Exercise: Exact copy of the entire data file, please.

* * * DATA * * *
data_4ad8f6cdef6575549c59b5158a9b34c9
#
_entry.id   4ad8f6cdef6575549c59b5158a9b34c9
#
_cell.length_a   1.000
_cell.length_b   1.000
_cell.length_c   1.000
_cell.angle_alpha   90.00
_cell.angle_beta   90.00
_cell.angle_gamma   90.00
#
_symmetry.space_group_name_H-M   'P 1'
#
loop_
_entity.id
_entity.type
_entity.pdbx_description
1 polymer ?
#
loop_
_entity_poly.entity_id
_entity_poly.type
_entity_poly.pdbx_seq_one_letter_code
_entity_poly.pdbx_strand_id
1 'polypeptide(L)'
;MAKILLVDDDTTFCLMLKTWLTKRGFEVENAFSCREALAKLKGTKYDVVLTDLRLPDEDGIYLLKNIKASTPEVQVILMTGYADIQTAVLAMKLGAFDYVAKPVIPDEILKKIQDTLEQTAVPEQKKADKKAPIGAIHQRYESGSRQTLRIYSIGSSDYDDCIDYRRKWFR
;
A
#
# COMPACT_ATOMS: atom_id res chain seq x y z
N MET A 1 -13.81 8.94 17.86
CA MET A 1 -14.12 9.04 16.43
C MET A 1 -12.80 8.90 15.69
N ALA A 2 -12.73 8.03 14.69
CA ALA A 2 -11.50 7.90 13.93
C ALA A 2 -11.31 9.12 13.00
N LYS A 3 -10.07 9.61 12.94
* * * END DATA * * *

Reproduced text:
data_4ad8f6cdef6575549c59b5158a9b34c9
#
_entry.id   4ad8f6cdef6575549c59b5158a9b34c9
#
_cell.length_a   1.000
_cell.length_b   1.000
_cell.length_c   1.000
_cell.angle_alpha   90.00
_cell.angle_beta   90.00
_cell.angle_gamma   90.00
#
_symmetry.space_group_name_H-M   'P 1'
#
loop_
_entity.id
_entity.type
_entity.pdbx_description
1 polymer ?
#
loop_
_entity_poly.entity_id
_entity_poly.type
_entity_poly.pdbx_seq_one_letter_code
_entity_poly.pdbx_strand_id
1 'polypeptide(L)'
;MAKILLVDDDTTFCLMLKTWLTKRGFEVENAFSCREALAKLKGTKYDVVLTDLRLPDEDGIYLLKNIKASTPEVQVILMTGYADIQTAVLAMKLGAFDYVAKPVIPDEILKKIQDTLEQTAVPEQKKADKKAPIGAIHQRYESGSRQTLRIYSIGSSDYDDCIDYRRKWFR
;
A
#
# COMPACT_ATOMS: atom_id res chain seq x y z
N MET A 1 -13.81 8.94 17.86
CA MET A 1 -14.12 9.04 16.43
C MET A 1 -12.80 8.90 15.69
N ALA A 2 -12.73 8.03 14.69
CA ALA A 2 -11.50 7.90 13.93
C ALA A 2 -11.31 9.12 13.00
N LYS A 3 -10.07 9.61 12.94